How to Print a Rocket Engine and Make Business in Space Affordable
Aerospace startups are using additive manufacturing to change the way companies will do business in space.
Launching a rocket up into space is an inordinately expensive endeavor, costing millions of dollars for every blastoff. But with a growing market for smaller satellites in both the commercial and governmental sectors, there is a corresponding need for cheaper and more frequent rocket flights, capable of sending these “smallsats” into orbit.
Technological leaps in recent years are allowing private companies like SpaceX to develop reusable rockets, while others are even developing entirely new kinds of engines altogether that will reduce costs and increase the frequency of private spaceflight. U.S.A.-New Zealand space startup Rocket Lab falls in the latter category, turning to 3D printing to create its lightweight, efficient and mass-producible Rutherford rocket engine, which uses a battery to power the propulsion of a 20-meter long carbon composite rocket that they have dubbed the “Electron.”
A Simpler, More Efficient Rocket Engine That Can be 3D Printed in Three Days
Named after New Zealand-born scientist Ernest Rutherford, Rocket Lab’s engine is a departure from conventional engines where gas-powered turbopumps are used to propel fuel into the combustion chamber. Instead of this complex, timed process where combustion has to be simultaneously coupled with the engine’s operation, the Rutherford engine takes a completely different approach, explains Rocket Lab CEO Peter Beck:
Using brushless DC motors and lithium battery cells, Rutherford’s turbopumps decouple the thermodynamic problem immediately. We’re able to do things never capable before in a propulsion system. It takes complex piece of machinery and makes it simple.
The thrust chamber, injector, turbopumps, and main propellant valves in the engine are all made with electron beam melting, an advanced form of 3D printing where metal powder is completely fused, layer by layer, with an electron beam in a high vacuum. Additive manufacturing means that these engines can be made in a few days, rather than months, meaning that rockets could potentially be sent into space every week, at the relatively low cost of $4.9 million per launch, compared to the $56 million for a dedicated mission.
A Lightweight, Carbon Composite Rocket
Besides this breakthrough rocket engine, the rocket itself is engineered for a streamlined operation. The Electron rocket is a two-stage rocket measuring one meter (3.2 feet) in diameter and 20 meters (65.6 feet) high. Its carbon composite body means that it is lighter than a small car, and in the first stage, will be powered by nine Rutherford engines producing 34,500 to 41,500 pounds (153,464 to 184,602 Newtons) of thrust. During the second stage, the rocket will be propelled by similarly designed Rutherford engine that has been outfitted with a different nozzle that will perform better in the vacuum of space.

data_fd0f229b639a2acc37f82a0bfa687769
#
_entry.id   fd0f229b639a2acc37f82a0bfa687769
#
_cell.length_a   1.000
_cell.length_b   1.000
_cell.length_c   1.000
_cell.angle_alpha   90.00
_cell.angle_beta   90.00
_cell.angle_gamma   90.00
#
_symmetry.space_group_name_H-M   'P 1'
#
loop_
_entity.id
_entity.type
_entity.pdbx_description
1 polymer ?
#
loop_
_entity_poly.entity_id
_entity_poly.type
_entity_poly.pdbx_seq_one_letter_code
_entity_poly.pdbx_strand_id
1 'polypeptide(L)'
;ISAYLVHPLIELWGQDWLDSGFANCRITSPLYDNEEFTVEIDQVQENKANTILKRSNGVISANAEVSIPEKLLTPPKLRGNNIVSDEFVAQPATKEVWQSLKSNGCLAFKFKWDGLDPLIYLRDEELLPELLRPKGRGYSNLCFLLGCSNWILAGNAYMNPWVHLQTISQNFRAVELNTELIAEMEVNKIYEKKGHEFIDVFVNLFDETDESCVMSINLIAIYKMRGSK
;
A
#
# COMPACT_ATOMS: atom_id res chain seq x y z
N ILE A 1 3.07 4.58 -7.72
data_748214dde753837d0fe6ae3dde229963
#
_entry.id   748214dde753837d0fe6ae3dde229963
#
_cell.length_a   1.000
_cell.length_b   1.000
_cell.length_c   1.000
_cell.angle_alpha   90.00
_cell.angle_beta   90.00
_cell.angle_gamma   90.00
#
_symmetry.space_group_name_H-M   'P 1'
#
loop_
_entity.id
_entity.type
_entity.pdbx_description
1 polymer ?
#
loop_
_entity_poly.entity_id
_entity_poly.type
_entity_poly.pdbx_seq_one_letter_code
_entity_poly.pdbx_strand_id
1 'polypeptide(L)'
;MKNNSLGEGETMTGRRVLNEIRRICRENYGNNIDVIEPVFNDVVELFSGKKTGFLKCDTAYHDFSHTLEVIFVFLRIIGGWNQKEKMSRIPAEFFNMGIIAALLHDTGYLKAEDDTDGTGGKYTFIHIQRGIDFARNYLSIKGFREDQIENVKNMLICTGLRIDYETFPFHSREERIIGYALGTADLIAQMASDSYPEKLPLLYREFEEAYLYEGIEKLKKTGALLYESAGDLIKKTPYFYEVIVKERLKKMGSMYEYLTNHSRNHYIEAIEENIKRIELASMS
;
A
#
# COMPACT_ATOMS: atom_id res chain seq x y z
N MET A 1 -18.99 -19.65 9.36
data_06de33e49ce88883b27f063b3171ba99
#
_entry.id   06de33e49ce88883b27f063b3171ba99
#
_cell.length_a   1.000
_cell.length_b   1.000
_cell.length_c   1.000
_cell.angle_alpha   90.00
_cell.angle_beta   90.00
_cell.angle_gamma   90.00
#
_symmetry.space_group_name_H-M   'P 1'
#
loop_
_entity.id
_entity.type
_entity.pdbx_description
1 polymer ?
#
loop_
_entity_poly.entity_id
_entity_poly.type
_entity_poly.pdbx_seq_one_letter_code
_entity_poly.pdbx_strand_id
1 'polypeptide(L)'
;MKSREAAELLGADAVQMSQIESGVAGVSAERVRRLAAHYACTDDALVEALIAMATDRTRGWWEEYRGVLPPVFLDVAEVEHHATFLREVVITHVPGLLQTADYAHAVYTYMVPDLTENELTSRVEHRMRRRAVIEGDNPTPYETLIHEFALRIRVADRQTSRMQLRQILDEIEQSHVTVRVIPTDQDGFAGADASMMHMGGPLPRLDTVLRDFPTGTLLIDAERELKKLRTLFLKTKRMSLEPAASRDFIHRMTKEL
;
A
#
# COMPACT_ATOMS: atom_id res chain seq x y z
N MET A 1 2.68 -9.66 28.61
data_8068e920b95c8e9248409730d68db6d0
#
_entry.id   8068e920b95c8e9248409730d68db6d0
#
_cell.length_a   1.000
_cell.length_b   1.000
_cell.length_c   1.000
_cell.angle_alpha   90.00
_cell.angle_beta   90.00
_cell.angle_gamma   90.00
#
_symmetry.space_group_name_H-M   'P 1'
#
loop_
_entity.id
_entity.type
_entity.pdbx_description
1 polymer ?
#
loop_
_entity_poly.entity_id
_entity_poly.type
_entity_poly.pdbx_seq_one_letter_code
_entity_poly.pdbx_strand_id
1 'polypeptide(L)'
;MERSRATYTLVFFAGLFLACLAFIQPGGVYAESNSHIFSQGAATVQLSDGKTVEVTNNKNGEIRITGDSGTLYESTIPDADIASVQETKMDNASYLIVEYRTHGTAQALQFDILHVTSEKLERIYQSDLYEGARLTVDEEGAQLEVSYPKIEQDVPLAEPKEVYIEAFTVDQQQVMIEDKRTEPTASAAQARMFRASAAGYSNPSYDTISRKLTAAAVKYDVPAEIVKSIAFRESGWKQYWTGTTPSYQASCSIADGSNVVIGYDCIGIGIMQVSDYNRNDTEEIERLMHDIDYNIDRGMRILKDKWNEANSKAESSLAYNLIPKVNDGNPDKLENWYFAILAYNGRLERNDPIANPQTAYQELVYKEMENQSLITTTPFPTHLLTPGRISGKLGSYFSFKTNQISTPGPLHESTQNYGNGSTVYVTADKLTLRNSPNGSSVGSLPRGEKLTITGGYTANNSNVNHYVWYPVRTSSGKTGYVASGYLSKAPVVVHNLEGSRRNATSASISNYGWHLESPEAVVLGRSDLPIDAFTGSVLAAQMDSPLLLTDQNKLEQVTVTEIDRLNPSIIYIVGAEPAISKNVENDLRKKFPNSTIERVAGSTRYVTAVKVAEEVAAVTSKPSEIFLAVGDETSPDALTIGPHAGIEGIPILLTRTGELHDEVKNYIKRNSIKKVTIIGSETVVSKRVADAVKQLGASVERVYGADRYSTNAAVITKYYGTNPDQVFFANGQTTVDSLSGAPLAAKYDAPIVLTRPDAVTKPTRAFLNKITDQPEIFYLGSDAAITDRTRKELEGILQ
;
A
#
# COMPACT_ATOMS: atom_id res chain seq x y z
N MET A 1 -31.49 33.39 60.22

The company is projecting that the Electron will be able to deliver 100 kg (220 pounds) payloads into a 500 km (310 miles) Sun-synchronous orbit, or 400 kg payloads to lower Earth orbits. The Electron’s launcher will implement a quicker, “plug-and-play,” containerized approach to processing payloads from customers — clients’ payloads will be housed in fairings provided by Rocket Labs to cut down on possible delays. The Electron also features a two-axis thrust vector control system that allows for launches even in strong winds, and boasts a high performance, miniature avionics system that weighs only 19 pounds (8.6 kg).
According to the company, these innovations will optimize the Electron for smaller payloads, allowing it to shoot up into space “using less fuel than a [Boeing 737] flight from San Francisco to Los Angeles.”
NewSpace Startups Filling in Gaps Left by Traditional Space Industry
The implications of innovative rockets like the Rutherford are immense, with companies like Rocket Labs ostensibly heralding a new age where “space [will be] open for business,” in particular, giving a boost to companies who need small satellites — some no bigger than a lunchbox — reliably deployed by a certain time. Industry observers note that the “smallsat” market is ripe for a revolution, compelling so-called “NewSpace” startups to reinvent the way that traditional space and defense industries have worked. Smallsats are cheaper to replace, and have a higher revisit rate, though the trade-off is in lower resolution images. However, “constellations” of smallsats can be networked together to overcome this limitation — and still cost less than a large satellite.
Geospatial intelligence, climate modelling and telecommunications are some of the sectors that would benefit enormously from these decreased barriers to space entry. How this data will be analyzed will have to change, too, as smallsats enable a shift from mere mapping into more real-time monitoring. “The world is awash in pixels these days,” says John Fenwick, vice president of flight operations at Skybox Imaging. “Having someone go through and manually look at each one is impossible. In order to truly move from mapping to monitoring, there has to be creativity in how the data is looked at.”
All these developments will be contingent on access to space becoming more affordable and reliable. A tipping point has been reached, and private investors who were once leery of investing in NewSpace ventures are now taking notice. According to Forbes, Rocket Labs itself secured funding from investors like K1W1, Khosla Ventures, and Bessemer Venture Partners, and is now planning on at least 30 commercial launches starting in 2016, if test launches go well later this year. It seems that soon, space may very well be an attainable frontier for more companies, at the very least. More over at Rocket Labs.
Images: Rocket Labs.